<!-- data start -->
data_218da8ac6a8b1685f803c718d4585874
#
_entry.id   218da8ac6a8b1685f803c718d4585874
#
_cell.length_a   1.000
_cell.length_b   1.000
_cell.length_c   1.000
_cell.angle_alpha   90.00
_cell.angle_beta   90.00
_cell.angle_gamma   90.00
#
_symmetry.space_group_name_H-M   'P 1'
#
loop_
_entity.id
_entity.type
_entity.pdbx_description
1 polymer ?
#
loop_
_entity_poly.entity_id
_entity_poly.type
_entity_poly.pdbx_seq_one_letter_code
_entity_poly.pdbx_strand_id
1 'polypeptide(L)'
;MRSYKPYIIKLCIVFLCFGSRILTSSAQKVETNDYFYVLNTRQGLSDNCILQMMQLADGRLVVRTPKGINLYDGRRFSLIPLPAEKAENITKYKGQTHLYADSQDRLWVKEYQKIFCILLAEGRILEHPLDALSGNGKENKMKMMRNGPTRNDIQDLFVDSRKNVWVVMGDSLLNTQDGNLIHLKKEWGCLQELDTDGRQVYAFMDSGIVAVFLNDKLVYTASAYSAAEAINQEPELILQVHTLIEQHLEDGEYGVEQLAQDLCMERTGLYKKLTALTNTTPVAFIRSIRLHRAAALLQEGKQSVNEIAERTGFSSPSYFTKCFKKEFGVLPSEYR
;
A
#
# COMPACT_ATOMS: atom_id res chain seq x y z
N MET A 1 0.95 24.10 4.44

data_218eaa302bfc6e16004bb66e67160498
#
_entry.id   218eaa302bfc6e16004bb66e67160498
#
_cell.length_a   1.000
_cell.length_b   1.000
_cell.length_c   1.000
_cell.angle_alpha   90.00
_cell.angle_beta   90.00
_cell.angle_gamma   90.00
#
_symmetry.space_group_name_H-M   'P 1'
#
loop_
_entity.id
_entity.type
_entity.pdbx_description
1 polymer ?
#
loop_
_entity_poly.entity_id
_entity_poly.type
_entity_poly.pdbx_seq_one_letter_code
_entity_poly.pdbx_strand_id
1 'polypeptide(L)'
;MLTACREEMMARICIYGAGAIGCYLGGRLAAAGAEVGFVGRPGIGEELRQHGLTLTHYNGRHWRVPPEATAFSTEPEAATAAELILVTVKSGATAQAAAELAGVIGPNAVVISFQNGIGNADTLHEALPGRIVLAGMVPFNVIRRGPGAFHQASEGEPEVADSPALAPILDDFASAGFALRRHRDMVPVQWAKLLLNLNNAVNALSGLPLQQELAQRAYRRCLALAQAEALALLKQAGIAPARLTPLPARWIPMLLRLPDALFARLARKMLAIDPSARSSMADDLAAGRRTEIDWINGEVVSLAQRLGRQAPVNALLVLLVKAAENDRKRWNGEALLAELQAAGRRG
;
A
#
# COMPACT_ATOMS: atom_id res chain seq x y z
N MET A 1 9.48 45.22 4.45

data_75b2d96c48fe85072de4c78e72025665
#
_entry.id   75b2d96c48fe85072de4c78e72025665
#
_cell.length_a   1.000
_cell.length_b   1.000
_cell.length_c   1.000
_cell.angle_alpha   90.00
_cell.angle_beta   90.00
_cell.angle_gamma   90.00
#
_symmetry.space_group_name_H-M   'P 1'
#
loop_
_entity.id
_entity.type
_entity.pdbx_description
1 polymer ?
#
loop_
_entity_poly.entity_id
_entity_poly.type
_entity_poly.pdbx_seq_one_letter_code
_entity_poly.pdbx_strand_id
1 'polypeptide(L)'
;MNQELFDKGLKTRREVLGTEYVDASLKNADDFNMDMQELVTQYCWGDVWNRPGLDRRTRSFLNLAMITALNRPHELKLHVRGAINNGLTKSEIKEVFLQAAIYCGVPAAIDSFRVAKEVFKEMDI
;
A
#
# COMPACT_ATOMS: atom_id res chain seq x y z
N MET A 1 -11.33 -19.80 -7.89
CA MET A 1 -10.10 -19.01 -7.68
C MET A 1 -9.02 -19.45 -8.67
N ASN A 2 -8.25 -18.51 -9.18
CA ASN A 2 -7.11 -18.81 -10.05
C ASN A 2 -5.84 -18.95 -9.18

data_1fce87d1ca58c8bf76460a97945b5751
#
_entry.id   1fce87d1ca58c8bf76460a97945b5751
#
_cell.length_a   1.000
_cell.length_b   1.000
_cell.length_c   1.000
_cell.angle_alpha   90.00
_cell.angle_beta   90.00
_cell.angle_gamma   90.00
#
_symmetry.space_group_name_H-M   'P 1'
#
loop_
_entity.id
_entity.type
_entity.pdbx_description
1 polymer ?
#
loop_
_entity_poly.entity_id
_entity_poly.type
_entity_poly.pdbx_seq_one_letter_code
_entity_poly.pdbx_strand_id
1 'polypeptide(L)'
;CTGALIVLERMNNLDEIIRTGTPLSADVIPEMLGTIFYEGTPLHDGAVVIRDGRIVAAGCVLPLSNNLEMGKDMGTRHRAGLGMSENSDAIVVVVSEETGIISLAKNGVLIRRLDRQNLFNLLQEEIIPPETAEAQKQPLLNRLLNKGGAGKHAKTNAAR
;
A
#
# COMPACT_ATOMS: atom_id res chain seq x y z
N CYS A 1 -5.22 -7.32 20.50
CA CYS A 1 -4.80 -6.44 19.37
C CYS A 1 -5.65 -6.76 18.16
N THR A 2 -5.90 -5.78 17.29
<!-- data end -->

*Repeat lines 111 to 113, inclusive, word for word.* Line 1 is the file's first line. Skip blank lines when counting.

#
loop_
_entity.id